Again, although the newspaper said this sum is N3.472 billion more than the collection by the 17 Northern states, my addition showed that even by their own reported figures, Tribune under-estimated the collection of the Northern states by N81 million.
But addition is not the only problem with the data by Trust and Tribune. In the current politically charged climate, chances are that some would be inclined to interpret the referenced Trust-Tribune data skirmish as a continuation of the now familiar North-v-South brickbat. I won’t be drawn into such potentially distractive side talk.
According to a September 11, 2021 report by PwC, the top contributing sectors to VAT in 2020 (which was N1.53 trillion) were professional services and telecoms 10.6 percent; manufacturing 10.07 percent; commercial and trading 5.06 percent; brewing bottling and beverages 3.90 percent; transport and haulage, 2.84 percent.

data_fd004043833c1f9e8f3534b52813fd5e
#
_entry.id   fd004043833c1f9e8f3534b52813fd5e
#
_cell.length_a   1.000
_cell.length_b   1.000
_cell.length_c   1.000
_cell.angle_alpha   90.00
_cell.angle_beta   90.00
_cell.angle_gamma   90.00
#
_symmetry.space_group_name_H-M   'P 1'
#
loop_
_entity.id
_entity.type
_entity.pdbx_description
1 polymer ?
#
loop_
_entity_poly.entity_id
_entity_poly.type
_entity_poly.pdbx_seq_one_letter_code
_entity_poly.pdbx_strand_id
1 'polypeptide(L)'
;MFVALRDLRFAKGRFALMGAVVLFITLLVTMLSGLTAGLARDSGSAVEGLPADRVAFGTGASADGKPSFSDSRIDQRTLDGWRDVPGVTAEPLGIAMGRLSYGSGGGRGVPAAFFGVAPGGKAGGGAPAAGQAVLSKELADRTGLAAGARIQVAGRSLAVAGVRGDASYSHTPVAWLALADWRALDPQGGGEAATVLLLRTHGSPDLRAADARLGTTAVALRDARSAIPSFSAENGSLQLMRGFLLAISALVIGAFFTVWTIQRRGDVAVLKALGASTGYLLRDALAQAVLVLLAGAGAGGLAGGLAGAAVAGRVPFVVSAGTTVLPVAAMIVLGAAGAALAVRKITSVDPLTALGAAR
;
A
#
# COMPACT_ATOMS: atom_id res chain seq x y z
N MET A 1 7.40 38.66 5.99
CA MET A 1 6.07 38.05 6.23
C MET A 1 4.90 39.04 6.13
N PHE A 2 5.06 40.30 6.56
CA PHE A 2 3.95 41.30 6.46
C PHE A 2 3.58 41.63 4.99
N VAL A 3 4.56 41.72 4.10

The first question that the data by the newspapers raises is which sectors delivered the sterling performance in the total VAT collection of approximately N1 trillion in eight months in 2021?
It would be interesting to know how FIRS surpassed the one trillion naira mark in the first eight months of this year when key sectors responsible for significant revenues have taken an incredible beating.
State revenues have witnessed nearly 60 percent fall and apart from corporates in ICT/telecoms and perhaps the pharmaceuticals, virtually all sectors have taken a big blow.
It’s also difficult to understand the whole point about the weaponisation of the data when the states supposed to be the new VAT champions have traditionally been the largest centres of VAT collection.
Lagos, Kano, Oyo, Rivers and FCT traditionally get a higher percentage of VAT largely for historical and demographic reasons. Any data that seeks to compare collections on a state-by-state basis can hardly make sense without stating clearly which sectors are responsible for the performance. That important detail is absent in both reports.
The second question is timing. In the last three years, the South-east has been under a siege. But that siege devolved into a state of anarchy in the first six months of this year, claiming scores of lives, including those of innocent persons caught in the crossfire. Apart from the burial of Obi Cubana’s mother, I’m not sure there was any other viable economic activity in the region for months.